Despite being top tier Ivy league brands, we’ve never featured Brown University and Princeton University in our MBA articles. Reason being – they don’t offer MBA programs. We’ve been curious to find out why. So we reached out to Shriram Krishnamurthi whose journey from Bangalore (India) to Brown University (USA) has been quite eventful.
As a professor of computer science at Brown, when he’s not training the tech superstars of the future or working towards changing the technology landscape (including the creation of new programming languages), he’s also sharing his thoughts, knowledge and experiences on Quora with aspiring students looking for answers that aren’t easily available.
Shriram shares his views on a range of topics cutting across academia, business and technology.
Shriram Krishnamurthi (Professor, Computer Science, Brown University) on Technology, Business & Education
MBA Crystal Ball: Why doesn’t Brown University offer an MBA program?
Shriram Krishnamurthi: Brown doesn’t in general do professional schools. This has changed only slightly over the years.
We do have an entrepreneurship program. Also, we have just created a cybersecurity certificate program designed for non-technical people, to leverage the huge cybersecurity expertise (from many areas) on the Brown campus.
MBA Crystal Ball: If you were to design technology electives for the (hypothetical) Brown MBA program, what would those be and why?
Shriram: Assuming by the time you’re in an MBA program you have basic digital literacy, I’d want every MBA to know something about
- the power, costs, and perils of the software development process
- the power, costs, and perils of cybersecurity
- the power, costs, and perils of machine learning
These are critical topics that are going to affect them whether they like it or not, so they may as well be informed about what they’re getting into.
Note that it is less important that they be knowledgeable about the details (which are anyway rapidly changing) than they they understand the big-picture issues and know when to go speak to a qualified professional in the area.
MBA Crystal Ball: Is the (commercial & exit-driven) Venture Capital funding model helping or hurting real technology innovation?
- There are numerous funding models. The VC-driven one is only one of them, but it looms disproportionately because it tends to get the most media attention.
- Even within the VC world companies have been calling more shots for some years now, waiting longer to exit or structuring themselves in novel ways as corporations.
- One could argue that the problem is as much corporations with large cash stockpiles that are in a position to offer these firms an exit in the first place, so why don’t we complain about that?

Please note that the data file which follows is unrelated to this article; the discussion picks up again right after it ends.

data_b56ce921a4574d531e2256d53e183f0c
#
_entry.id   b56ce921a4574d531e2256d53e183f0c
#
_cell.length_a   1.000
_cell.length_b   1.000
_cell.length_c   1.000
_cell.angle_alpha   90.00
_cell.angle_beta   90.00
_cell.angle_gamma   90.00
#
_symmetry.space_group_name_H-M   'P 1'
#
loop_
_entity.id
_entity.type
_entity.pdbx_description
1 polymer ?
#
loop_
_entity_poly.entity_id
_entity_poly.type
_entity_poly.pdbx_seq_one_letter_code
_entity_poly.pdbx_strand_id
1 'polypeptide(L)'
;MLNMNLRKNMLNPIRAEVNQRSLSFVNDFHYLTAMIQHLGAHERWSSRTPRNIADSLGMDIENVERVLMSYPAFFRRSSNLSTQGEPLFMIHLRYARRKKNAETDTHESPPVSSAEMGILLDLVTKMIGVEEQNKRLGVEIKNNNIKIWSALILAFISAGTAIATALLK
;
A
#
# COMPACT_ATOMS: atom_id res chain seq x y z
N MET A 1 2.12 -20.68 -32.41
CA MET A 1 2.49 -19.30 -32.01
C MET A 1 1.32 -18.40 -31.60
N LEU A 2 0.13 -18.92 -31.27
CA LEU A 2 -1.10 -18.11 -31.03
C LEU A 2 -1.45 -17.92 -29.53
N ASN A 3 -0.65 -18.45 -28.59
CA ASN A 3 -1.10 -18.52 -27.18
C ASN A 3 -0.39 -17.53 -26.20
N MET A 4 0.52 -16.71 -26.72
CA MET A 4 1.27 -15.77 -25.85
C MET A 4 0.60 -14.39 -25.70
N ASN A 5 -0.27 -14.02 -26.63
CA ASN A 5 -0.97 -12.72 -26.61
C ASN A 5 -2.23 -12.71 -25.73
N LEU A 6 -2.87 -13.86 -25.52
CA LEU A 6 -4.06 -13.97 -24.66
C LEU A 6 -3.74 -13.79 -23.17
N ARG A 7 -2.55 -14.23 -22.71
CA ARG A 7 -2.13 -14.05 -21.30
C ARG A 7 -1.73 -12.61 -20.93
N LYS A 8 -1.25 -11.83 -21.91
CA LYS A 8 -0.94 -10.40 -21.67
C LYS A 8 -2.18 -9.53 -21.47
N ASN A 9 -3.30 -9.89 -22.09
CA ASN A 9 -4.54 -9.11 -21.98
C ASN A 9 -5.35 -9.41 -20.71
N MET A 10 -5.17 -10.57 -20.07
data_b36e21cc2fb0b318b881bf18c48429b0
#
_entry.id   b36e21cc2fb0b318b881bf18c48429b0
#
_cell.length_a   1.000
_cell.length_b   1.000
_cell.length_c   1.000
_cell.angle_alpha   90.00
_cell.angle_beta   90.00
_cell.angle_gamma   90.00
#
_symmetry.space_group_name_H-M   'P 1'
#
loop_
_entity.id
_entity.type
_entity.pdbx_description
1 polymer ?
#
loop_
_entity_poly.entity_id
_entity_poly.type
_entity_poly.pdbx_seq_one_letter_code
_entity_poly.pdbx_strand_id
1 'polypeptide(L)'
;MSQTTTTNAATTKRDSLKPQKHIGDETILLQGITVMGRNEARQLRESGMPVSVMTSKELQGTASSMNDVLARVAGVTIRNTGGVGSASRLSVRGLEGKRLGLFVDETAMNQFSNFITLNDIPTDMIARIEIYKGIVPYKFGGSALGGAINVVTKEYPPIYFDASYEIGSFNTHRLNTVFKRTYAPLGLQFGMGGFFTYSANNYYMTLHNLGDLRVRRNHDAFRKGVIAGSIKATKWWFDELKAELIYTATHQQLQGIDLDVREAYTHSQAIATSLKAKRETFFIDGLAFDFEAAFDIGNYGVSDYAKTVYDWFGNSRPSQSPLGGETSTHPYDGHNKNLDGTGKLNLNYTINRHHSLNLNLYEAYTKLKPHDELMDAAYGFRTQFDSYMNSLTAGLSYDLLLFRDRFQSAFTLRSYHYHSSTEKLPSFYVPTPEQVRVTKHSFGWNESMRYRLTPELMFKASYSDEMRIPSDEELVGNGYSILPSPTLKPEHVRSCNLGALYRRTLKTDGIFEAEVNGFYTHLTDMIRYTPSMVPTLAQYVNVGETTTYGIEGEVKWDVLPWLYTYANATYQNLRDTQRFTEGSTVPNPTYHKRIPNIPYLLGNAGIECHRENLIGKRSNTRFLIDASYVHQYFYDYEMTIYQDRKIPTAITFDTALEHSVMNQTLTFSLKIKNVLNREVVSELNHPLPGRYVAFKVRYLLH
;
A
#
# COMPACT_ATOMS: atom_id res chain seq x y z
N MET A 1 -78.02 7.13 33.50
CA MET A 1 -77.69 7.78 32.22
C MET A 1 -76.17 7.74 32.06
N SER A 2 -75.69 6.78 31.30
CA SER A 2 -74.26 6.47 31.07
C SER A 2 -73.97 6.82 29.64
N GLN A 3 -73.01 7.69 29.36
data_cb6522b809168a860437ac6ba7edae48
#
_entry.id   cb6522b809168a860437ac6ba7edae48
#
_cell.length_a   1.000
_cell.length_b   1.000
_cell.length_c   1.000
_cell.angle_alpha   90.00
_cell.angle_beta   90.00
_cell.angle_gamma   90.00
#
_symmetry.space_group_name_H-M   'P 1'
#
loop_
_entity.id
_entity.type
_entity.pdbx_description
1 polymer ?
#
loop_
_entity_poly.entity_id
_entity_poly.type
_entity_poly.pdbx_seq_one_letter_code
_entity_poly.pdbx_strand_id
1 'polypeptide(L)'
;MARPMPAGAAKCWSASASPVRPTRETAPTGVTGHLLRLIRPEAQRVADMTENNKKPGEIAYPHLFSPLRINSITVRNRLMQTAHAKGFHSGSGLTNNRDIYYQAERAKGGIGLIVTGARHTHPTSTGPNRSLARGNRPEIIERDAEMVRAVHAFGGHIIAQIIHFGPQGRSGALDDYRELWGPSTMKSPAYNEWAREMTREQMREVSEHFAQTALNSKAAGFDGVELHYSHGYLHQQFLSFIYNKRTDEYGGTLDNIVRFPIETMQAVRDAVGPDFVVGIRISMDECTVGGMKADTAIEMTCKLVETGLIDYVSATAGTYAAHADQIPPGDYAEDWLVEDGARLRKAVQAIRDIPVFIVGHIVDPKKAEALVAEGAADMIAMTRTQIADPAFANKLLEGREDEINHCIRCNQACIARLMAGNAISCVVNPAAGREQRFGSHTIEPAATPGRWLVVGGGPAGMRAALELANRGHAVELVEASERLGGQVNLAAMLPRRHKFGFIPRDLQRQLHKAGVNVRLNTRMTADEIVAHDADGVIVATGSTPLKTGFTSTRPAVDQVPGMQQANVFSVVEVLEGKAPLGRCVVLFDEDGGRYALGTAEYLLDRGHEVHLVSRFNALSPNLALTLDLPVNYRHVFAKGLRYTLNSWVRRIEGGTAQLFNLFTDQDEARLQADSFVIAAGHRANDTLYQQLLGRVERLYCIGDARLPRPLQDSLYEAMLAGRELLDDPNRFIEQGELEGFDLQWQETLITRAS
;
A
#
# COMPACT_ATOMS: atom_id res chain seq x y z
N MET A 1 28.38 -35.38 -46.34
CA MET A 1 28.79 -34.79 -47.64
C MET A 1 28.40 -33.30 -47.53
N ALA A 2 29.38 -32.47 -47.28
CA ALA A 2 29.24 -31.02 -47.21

- These things tend to be cyclic, with a fair degree (almost too much) of self-correction.
Overall, then, this doesn’t seem like a question worth getting worked up about.
MBA Crystal Ball: What are the big real world problems where technology can make a significant impact (but hasn’t yet)?
Shriram: It’s not clear there are areas where technology has not had at least some impact, from drug discovery to banking the unbanked.
However, I think we should be careful about overselling the “there’s an app for that” model, because we end up with what Evegeny Morozov (an excellent critic of this mindset) calls Technological Solutionism.
Real solutions require not just technology but also social, political, and other structural changes. Given those other forces, technology can be influential almost everywhere, from education to health to climate change.
But it’s not clear how, for instance, mere technology is going to address many of the ugly geopolitical problems of our time; and as critics like Morozov have pointed out, it may even make things worse.
(“Worse” is of course a value judgment; while some people are frustrated by information firewalls, others rejoice in them.)
MBA Crystal Ball: In what areas would you like to see businesses and educational institutions working together?
Shriram: Every single area would benefit from close cooperation between these forces. There’s a reason the term “R&D” was coined: both sides benefit from the other.
Universities are much better at pursuing research, businesses much better at pursuing development, but both of these often benefit from being in feedback loops.
MBA Crystal Ball: With many top universities making their course content available online, in what ways are the takeaways from the traditional teacher-driven/classroom-based learning model still significantly better?
Shriram: It would help if we don’t begin by assuming all university education is “traditional”. I often read about the “sage on a stage” and other caricatures and wonder who these authors are talking about.
Most education at good universities has long since moved past this model, and many are in fact hotbeds of innovation and research into teaching methods.
It’s also a false dichotomy to contrast online content with the traditional classroom. Education at a university doesn’t just happen in a classroom. It happens also in labs, in dorms, and in the informal social gatherings of students working on common or dissimilar tasks.
It is that sum total of concentrated educational experience that I most cherish from my student days, and where my own students do most of their learning (not just in my classroom). It will be a while before the online world can reproduce that experience.
If you are interested in undergrad or postgrad (Master’s / PhD) study options in the U.S., follow Shriram on Quora. He has posted over 200 insightful answers on related topics.